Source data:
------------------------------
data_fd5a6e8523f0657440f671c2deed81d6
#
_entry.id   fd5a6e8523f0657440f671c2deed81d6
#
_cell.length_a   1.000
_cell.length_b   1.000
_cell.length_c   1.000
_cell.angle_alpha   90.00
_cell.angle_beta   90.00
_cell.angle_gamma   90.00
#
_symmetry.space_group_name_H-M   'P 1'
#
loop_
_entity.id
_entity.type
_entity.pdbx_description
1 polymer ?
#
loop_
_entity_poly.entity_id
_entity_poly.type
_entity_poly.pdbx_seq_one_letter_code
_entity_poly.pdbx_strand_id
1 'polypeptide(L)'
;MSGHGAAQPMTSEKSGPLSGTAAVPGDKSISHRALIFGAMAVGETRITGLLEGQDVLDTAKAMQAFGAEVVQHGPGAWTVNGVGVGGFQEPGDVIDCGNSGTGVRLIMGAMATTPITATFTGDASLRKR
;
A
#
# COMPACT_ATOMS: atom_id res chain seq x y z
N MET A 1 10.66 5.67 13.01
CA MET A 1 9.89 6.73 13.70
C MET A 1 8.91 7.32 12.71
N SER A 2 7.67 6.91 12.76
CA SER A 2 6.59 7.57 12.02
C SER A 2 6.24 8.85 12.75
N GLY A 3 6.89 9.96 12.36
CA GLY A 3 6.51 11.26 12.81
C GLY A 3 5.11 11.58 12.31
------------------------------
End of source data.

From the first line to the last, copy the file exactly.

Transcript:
data_fd5a6e8523f0657440f671c2deed81d6
#
_entry.id   fd5a6e8523f0657440f671c2deed81d6
#
_cell.length_a   1.000
_cell.length_b   1.000
_cell.length_c   1.000
_cell.angle_alpha   90.00
_cell.angle_beta   90.00
_cell.angle_gamma   90.00
#
_symmetry.space_group_name_H-M   'P 1'
#
loop_
_entity.id
_entity.type
_entity.pdbx_description
1 polymer ?
#
loop_
_entity_poly.entity_id
_entity_poly.type
_entity_poly.pdbx_seq_one_letter_code
_entity_poly.pdbx_strand_id
1 'polypeptide(L)'
;MSGHGAAQPMTSEKSGPLSGTAAVPGDKSISHRALIFGAMAVGETRITGLLEGQDVLDTAKAMQAFGAEVVQHGPGAWTVNGVGVGGFQEPGDVIDCGNSGTGVRLIMGAMATTPITATFTGDASLRKR
;
A
#
# COMPACT_ATOMS: atom_id res chain seq x y z
N MET A 1 10.66 5.67 13.01
CA MET A 1 9.89 6.73 13.70
C MET A 1 8.91 7.32 12.71
N SER A 2 7.67 6.91 12.76
CA SER A 2 6.59 7.57 12.02
C SER A 2 6.24 8.85 12.75
N GLY A 3 6.89 9.96 12.36
CA GLY A 3 6.51 11.26 12.81
C GLY A 3 5.11 11.58 12.31